Scientists at ORNL and the University of Nebraska have developed an easier way to generate electrons for nanoscale imaging and sensing, providing a useful new tool for material science, bioimaging and fundamental quantum research.
Radioactive isotopes power some of NASA’s best-known spacecraft. But predicting how radiation emitted from these isotopes might affect nearby materials is tricky
Researchers at ORNL used quantum optics to advance state-of-the-art microscopy and illuminate a path to detecting material properties with greater sensitivity than is possible with traditional tools.
Two staff members at the Department of Energy’s Oak Ridge National Laboratory have received prestigious HENAAC and Luminary Awards from Great Minds in STEM, a nonprofit organization that focuses on promoting STEM careers in underserved
Horizon31, LLC has exclusively licensed a novel communication system that allows users to reliably operate unmanned vehicles such as drones from anywhere in the world using only an internet connection.
Oak Ridge National Laboratory scientists evaluating northern peatland responses to environmental change recorded extraordinary fine-root growth with increasing temperatures, indicating that this previously hidden belowground mechanism may play an important role in how carbon-rich peatlands respond to warming.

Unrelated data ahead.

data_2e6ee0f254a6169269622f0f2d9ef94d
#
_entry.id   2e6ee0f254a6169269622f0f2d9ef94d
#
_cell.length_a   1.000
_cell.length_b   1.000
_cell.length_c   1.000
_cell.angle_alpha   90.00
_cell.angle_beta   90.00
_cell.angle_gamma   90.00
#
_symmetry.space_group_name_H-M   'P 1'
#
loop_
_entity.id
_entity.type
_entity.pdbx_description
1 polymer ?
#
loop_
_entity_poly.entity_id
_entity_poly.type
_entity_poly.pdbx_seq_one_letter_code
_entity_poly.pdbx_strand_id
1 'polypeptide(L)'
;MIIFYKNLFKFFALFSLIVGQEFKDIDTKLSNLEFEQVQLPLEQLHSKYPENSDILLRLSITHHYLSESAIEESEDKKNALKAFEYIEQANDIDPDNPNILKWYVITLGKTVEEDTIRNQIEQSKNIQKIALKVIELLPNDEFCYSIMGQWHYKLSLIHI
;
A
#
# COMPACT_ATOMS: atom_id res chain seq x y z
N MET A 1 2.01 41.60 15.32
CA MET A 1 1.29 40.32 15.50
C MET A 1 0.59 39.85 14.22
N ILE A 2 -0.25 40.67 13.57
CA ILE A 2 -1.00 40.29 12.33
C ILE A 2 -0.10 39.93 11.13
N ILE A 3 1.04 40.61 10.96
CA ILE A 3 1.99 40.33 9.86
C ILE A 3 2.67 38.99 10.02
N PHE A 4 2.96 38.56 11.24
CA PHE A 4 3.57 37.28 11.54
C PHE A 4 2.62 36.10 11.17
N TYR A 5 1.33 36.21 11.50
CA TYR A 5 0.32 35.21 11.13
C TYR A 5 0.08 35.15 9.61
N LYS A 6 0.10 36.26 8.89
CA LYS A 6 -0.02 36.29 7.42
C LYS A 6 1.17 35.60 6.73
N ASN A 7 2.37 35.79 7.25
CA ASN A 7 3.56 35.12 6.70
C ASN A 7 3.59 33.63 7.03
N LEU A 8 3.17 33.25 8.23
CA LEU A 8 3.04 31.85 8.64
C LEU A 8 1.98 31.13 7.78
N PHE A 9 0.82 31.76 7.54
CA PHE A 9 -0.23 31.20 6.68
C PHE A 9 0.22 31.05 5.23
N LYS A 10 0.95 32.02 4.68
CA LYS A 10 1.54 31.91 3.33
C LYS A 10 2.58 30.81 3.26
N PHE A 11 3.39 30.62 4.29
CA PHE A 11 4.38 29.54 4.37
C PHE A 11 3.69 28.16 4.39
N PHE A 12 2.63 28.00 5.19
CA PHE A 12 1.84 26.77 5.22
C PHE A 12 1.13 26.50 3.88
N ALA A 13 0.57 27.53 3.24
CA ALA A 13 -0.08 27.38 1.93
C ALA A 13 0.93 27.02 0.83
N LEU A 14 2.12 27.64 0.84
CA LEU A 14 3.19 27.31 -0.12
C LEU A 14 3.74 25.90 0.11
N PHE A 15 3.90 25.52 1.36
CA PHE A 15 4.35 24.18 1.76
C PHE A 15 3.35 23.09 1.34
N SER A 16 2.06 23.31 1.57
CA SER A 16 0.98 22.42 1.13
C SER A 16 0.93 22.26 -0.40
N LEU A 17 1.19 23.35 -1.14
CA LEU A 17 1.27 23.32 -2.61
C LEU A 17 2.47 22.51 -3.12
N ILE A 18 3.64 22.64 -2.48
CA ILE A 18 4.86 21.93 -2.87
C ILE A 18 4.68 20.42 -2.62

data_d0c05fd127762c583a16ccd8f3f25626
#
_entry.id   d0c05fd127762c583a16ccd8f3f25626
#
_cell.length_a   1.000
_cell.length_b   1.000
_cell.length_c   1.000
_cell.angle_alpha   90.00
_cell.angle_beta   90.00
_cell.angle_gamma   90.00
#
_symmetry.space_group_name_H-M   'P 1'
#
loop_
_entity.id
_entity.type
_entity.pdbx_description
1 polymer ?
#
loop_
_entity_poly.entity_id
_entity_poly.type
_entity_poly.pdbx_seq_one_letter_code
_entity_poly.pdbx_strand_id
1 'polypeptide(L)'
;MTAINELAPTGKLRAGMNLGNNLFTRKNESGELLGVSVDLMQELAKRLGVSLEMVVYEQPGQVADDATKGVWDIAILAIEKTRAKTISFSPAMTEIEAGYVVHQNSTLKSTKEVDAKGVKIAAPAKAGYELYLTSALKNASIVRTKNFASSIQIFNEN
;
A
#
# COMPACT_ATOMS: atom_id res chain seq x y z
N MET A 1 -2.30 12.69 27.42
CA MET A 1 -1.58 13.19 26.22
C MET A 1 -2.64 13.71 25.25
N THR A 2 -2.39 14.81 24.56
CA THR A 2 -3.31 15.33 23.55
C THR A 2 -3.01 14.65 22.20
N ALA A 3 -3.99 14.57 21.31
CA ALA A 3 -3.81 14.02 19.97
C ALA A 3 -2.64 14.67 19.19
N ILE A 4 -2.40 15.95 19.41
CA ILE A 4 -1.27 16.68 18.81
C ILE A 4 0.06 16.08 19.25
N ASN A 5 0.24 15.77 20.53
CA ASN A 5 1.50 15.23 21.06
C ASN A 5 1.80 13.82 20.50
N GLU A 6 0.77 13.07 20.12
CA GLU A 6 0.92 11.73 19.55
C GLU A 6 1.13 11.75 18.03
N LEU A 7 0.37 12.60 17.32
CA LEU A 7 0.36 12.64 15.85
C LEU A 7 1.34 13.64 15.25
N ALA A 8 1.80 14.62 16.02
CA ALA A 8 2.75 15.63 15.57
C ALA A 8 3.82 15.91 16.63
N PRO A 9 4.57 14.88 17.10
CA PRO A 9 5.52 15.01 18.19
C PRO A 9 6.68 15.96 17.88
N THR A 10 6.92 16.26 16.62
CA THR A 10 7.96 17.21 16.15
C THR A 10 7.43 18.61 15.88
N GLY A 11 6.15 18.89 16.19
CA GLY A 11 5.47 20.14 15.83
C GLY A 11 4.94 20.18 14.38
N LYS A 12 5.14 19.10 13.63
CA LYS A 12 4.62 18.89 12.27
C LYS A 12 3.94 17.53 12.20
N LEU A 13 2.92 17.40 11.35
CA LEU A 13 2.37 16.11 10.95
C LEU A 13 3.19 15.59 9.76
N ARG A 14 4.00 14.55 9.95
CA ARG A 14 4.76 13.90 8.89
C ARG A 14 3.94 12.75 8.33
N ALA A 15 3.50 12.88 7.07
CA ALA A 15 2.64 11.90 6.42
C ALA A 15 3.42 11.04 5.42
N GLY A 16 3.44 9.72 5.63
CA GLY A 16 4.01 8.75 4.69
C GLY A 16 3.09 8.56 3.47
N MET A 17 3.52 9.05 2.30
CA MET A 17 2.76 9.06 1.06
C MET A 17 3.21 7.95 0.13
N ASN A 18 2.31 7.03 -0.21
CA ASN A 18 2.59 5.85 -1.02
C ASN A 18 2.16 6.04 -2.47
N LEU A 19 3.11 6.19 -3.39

Joe Hagerman, ORNL research lead for buildings integration and controls, understands the impact building technology innovations can have during times of crisis. Over a decade ago, he found himself in the middle of one of the most devastating natural disasters of the century, Hurricane Katrina.
After its long journey to Mars beginning this summer, NASA’s Perseverance rover will be powered across the planet’s surface in part by plutonium produced at the Department of Energy’s Oak Ridge National Laboratory.
From materials science and earth system modeling to quantum information science and cybersecurity, experts in many fields run simulations and conduct experiments to collect the abundance of data necessary for scientific progress.